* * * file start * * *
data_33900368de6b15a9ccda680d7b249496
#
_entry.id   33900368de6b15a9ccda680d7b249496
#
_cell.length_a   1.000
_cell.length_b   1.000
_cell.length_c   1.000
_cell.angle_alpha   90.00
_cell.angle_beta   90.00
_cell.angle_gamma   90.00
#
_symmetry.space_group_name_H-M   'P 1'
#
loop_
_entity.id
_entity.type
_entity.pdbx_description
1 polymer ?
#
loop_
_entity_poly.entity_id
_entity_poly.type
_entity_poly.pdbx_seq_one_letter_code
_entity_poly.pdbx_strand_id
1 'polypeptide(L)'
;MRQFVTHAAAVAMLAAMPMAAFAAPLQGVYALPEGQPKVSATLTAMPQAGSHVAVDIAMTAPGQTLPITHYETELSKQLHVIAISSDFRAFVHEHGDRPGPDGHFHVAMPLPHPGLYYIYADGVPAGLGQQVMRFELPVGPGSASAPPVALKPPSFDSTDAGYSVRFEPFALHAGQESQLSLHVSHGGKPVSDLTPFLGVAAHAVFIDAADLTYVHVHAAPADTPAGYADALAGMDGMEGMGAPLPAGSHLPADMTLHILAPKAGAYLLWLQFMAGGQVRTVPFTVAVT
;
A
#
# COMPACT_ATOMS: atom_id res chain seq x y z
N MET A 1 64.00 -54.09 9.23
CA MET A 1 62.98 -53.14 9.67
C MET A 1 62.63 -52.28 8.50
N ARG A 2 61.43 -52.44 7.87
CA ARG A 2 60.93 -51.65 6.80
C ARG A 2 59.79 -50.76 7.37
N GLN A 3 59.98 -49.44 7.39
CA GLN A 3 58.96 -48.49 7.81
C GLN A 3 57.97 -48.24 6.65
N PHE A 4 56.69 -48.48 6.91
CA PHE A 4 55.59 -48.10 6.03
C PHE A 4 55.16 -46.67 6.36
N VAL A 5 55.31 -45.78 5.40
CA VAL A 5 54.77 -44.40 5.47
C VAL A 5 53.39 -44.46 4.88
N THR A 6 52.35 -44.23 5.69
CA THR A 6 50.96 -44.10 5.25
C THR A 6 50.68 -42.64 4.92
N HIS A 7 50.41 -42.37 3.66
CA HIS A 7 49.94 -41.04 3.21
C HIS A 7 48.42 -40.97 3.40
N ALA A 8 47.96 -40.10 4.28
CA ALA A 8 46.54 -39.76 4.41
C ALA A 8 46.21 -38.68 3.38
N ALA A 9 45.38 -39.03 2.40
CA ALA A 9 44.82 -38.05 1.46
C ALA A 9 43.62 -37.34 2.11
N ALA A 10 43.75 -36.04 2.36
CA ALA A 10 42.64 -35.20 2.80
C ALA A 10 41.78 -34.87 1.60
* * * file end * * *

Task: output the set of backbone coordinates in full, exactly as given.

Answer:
data_33900368de6b15a9ccda680d7b249496
#
_entry.id   33900368de6b15a9ccda680d7b249496
#
_cell.length_a   1.000
_cell.length_b   1.000
_cell.length_c   1.000
_cell.angle_alpha   90.00
_cell.angle_beta   90.00
_cell.angle_gamma   90.00
#
_symmetry.space_group_name_H-M   'P 1'
#
loop_
_entity.id
_entity.type
_entity.pdbx_description
1 polymer ?
#
loop_
_entity_poly.entity_id
_entity_poly.type
_entity_poly.pdbx_seq_one_letter_code
_entity_poly.pdbx_strand_id
1 'polypeptide(L)'
;MRQFVTHAAAVAMLAAMPMAAFAAPLQGVYALPEGQPKVSATLTAMPQAGSHVAVDIAMTAPGQTLPITHYETELSKQLHVIAISSDFRAFVHEHGDRPGPDGHFHVAMPLPHPGLYYIYADGVPAGLGQQVMRFELPVGPGSASAPPVALKPPSFDSTDAGYSVRFEPFALHAGQESQLSLHVSHGGKPVSDLTPFLGVAAHAVFIDAADLTYVHVHAAPADTPAGYADALAGMDGMEGMGAPLPAGSHLPADMTLHILAPKAGAYLLWLQFMAGGQVRTVPFTVAVT
;
A
#
# COMPACT_ATOMS: atom_id res chain seq x y z
N MET A 1 64.00 -54.09 9.23
CA MET A 1 62.98 -53.14 9.67
C MET A 1 62.63 -52.28 8.50
N ARG A 2 61.43 -52.44 7.87
CA ARG A 2 60.93 -51.65 6.80
C ARG A 2 59.79 -50.76 7.37
N GLN A 3 59.98 -49.44 7.39
CA GLN A 3 58.96 -48.49 7.81
C GLN A 3 57.97 -48.24 6.65
N PHE A 4 56.69 -48.48 6.91
CA PHE A 4 55.59 -48.10 6.03
C PHE A 4 55.16 -46.67 6.36
N VAL A 5 55.31 -45.78 5.40
CA VAL A 5 54.77 -44.40 5.47
C VAL A 5 53.39 -44.46 4.88
N THR A 6 52.35 -44.23 5.69
CA THR A 6 50.96 -44.10 5.25
C THR A 6 50.68 -42.64 4.92
N HIS A 7 50.41 -42.37 3.66
CA HIS A 7 49.94 -41.04 3.21
C HIS A 7 48.42 -40.97 3.40
N ALA A 8 47.96 -40.10 4.28
CA ALA A 8 46.54 -39.76 4.41
C ALA A 8 46.21 -38.68 3.38
N ALA A 9 45.38 -39.03 2.40
CA ALA A 9 44.82 -38.05 1.46
C ALA A 9 43.62 -37.34 2.11
N ALA A 10 43.75 -36.04 2.36
CA ALA A 10 42.64 -35.20 2.80
C ALA A 10 41.78 -34.87 1.60